Jardin du Luxembourg

Jardin du Luxembourg
Circa 1898
Oil on canvas
38 x 45 cm
Signed Marquet (lower right)
Company collection, Zurich (sale: Sotheby’s, New York, 10th May 1995, lot 457) Gustav Rau, Zurich, purchased at the above sale
Banhof Rolandseck, Arp Museum Banhof Rolandseck, Kunstkammer Rau, Horizonte – Landschaften von Fra Angelico bis Monet, 2011

“Marquet and I used to spend the day together. In summer, we didn’t have enough money for a stay in the country. We went just outside Paris to do landscapes. In the afternoon, we went to Arcueil; we painted a street in Arcueil that you can still see today. In the morning, we worked in the Jardin du Luxembourg, not far from the orchard, in a place with very beautiful trees. It was the holidays and a host of kids used to arrive with their nannies: well-brought-up youngsters, no hooligans. They ran from one painting to the other. Marquet and I were each painting our own landscape. We were about twenty-five meters apart. The kids loved to go and find Marquet, but when they saw one of my paintings, they just couldn’t understand what it was.” [1]

Henri Matisse

In this quote from a 1941 interview with Pierre Courthion, Henri Matisse recalls one of many outings with Albert Marquet to the Jardin du Luxembourg between 1898 and at least 1902, where both artists painted side by side. Matisse and Marquet were close friends. As young men they studied together at the École des Beaux Arts in Paris under the Symbolist painter Gustave Moreau, and by 1897 shared a studio on the Quai Saint Michel. Both artists had started out painting in a relatively conservative, naturalistic manner, but brightened their palette influenced by Impressionism and Divisionism. Around the turn of the century, they both began experimenting with simplification of forms, using stronger colours, and a more aggressive paint application. Along with André Derain and Maurice de Vlaminck, Henri Matisse and Albert Marquet are regarded as the founders of the Fauves movement (French for “wild beasts”), which received its name by 1905.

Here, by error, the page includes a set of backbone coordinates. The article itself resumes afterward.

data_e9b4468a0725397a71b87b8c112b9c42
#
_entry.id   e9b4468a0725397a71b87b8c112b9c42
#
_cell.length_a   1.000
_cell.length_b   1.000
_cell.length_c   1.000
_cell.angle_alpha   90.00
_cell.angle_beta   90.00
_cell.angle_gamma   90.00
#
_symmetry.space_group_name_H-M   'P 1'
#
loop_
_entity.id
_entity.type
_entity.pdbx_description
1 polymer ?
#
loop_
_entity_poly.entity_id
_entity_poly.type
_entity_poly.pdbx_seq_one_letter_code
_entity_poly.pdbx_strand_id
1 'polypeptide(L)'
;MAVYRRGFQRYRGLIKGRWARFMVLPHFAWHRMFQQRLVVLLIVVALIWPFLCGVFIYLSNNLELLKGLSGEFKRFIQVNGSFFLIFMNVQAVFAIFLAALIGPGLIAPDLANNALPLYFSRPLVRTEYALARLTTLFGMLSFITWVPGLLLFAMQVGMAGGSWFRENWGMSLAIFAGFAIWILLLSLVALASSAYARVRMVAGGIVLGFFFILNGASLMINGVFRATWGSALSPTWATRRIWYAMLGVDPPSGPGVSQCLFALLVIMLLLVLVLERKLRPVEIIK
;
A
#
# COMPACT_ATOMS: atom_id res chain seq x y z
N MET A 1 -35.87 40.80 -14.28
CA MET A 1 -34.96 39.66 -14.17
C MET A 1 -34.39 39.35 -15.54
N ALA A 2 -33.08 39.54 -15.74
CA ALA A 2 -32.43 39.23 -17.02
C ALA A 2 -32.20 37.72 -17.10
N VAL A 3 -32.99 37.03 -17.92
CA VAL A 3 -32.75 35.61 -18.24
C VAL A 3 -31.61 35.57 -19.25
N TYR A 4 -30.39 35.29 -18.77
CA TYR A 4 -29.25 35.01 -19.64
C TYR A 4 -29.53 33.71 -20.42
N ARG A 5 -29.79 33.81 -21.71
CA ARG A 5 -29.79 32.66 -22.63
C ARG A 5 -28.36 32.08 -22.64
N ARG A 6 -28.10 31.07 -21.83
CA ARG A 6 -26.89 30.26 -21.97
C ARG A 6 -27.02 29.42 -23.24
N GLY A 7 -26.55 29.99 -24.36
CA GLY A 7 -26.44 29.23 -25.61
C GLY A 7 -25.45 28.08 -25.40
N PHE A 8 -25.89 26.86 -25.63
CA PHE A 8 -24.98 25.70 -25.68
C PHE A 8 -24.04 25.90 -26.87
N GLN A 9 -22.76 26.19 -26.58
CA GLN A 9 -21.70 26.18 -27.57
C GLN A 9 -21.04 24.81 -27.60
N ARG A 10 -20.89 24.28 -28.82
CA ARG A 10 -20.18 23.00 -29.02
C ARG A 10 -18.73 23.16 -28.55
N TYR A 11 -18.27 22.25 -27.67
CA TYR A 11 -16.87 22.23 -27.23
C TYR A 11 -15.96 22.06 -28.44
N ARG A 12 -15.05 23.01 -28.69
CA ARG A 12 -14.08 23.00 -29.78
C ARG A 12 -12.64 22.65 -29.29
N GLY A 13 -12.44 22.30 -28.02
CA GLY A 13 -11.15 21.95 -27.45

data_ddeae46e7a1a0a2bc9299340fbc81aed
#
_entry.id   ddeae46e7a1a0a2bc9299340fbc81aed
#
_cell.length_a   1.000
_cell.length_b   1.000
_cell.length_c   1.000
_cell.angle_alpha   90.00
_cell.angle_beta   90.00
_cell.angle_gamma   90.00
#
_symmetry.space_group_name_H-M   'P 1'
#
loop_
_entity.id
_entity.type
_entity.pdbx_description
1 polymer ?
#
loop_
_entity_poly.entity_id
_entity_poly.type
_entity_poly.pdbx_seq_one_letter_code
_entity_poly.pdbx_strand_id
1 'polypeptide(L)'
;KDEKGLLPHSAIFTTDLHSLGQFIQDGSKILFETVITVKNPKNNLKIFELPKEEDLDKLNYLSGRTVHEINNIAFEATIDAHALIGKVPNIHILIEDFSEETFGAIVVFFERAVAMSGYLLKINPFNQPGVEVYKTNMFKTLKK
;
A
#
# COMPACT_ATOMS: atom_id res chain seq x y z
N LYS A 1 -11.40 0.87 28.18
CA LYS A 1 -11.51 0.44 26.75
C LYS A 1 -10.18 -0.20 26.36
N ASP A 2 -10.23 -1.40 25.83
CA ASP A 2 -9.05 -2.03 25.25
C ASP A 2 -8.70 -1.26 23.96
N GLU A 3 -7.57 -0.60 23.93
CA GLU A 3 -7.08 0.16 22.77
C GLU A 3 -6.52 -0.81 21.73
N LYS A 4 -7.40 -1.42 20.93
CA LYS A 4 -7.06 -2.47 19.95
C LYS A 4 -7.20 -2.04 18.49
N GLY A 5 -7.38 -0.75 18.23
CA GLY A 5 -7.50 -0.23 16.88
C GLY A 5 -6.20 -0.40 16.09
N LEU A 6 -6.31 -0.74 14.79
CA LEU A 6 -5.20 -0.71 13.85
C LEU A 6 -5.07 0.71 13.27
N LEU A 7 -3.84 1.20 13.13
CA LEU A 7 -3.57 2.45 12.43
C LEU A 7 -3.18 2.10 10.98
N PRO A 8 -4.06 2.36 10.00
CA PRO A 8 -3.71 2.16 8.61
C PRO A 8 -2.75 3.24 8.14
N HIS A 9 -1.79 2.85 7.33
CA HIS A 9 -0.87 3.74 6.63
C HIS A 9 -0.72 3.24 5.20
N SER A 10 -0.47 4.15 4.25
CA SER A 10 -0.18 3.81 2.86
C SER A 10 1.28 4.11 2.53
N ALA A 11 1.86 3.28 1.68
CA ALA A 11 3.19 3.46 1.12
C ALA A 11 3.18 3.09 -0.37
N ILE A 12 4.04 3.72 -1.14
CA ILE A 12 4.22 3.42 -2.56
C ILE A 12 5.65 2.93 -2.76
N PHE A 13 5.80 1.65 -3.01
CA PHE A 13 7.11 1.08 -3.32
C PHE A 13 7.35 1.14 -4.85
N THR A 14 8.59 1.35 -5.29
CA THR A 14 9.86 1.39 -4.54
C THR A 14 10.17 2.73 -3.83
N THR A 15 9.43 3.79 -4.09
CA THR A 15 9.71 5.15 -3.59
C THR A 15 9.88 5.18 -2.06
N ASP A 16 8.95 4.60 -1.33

Marquet’s present painting shows a confluence of walking paths in the Jardin du Luxembourg in Paris, lined by trees of different shapes and sizes, rendered in dark purple, crimson, yellow and green. A man is reading a newspaper on a bench, and two figures, women in long gowns, are walking along the path. Warm autumn light is falling through the foliage, casting long shadows onto the sandy avenue. Marquet left the picture undated. Earlier publications date it to 1898, probably based on the artist’s statement, claiming that in that year “I have only ever painted with pure tones at Arcueil and in the Jardin du Luxembourg”. [2] His later works are usually far more restraint in coloration. Guy Wildenstein, who provided a certificate of authenticity for this work, however, places the work more towards the end of the artist’s career, to the year 1936, unfortunately without further explanation.Comparing Marquet’s Jardin du Luxembourg to other of his works of the same subject, indicates that it rather belongs into the artist’s pre-Fauves phase around the turn of the century.  In 1901, Marquet exhibited four paintings and one pastel of views of the Jardin du Luxembourg at the Salon des Indépendants. One of them was titled Arbres au Luxembourg (no. 648), which could actually be the present painting. Regrettably, no image or dimensions were provided the catalogue, making it impossible to verify.